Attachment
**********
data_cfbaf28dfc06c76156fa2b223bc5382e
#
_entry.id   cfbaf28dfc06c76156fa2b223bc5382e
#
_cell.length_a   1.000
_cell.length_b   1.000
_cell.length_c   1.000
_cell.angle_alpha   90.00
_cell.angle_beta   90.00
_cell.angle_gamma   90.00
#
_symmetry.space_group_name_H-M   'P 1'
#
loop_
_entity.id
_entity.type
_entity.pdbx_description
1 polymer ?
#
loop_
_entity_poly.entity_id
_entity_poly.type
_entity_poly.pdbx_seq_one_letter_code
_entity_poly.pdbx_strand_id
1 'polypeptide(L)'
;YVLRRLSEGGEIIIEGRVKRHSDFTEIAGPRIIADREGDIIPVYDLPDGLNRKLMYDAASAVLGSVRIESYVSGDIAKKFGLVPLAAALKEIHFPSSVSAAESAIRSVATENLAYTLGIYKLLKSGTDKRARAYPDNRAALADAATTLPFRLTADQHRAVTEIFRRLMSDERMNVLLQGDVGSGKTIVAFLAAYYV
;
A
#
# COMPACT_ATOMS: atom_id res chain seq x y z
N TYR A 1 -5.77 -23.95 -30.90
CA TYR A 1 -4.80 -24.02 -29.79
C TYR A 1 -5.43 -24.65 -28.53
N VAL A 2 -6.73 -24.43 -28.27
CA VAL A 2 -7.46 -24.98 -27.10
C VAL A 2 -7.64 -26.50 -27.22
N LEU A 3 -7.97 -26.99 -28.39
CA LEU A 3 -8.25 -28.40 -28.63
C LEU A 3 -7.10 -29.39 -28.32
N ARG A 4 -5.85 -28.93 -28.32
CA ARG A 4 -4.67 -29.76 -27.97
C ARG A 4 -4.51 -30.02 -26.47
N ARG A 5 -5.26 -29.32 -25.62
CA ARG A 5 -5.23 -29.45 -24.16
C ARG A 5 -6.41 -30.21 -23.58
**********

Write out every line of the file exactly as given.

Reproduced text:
data_cfbaf28dfc06c76156fa2b223bc5382e
#
_entry.id   cfbaf28dfc06c76156fa2b223bc5382e
#
_cell.length_a   1.000
_cell.length_b   1.000
_cell.length_c   1.000
_cell.angle_alpha   90.00
_cell.angle_beta   90.00
_cell.angle_gamma   90.00
#
_symmetry.space_group_name_H-M   'P 1'
#
loop_
_entity.id
_entity.type
_entity.pdbx_description
1 polymer ?
#
loop_
_entity_poly.entity_id
_entity_poly.type
_entity_poly.pdbx_seq_one_letter_code
_entity_poly.pdbx_strand_id
1 'polypeptide(L)'
;YVLRRLSEGGEIIIEGRVKRHSDFTEIAGPRIIADREGDIIPVYDLPDGLNRKLMYDAASAVLGSVRIESYVSGDIAKKFGLVPLAAALKEIHFPSSVSAAESAIRSVATENLAYTLGIYKLLKSGTDKRARAYPDNRAALADAATTLPFRLTADQHRAVTEIFRRLMSDERMNVLLQGDVGSGKTIVAFLAAYYV
;
A
#
# COMPACT_ATOMS: atom_id res chain seq x y z
N TYR A 1 -5.77 -23.95 -30.90
CA TYR A 1 -4.80 -24.02 -29.79
C TYR A 1 -5.43 -24.65 -28.53
N VAL A 2 -6.73 -24.43 -28.27
CA VAL A 2 -7.46 -24.98 -27.10
C VAL A 2 -7.64 -26.50 -27.22
N LEU A 3 -7.97 -26.99 -28.39
CA LEU A 3 -8.25 -28.40 -28.63
C LEU A 3 -7.10 -29.39 -28.32
N ARG A 4 -5.85 -28.93 -28.32
CA ARG A 4 -4.67 -29.76 -27.97
C ARG A 4 -4.51 -30.02 -26.47
N ARG A 5 -5.26 -29.32 -25.62
CA ARG A 5 -5.23 -29.45 -24.16
C ARG A 5 -6.41 -30.21 -23.58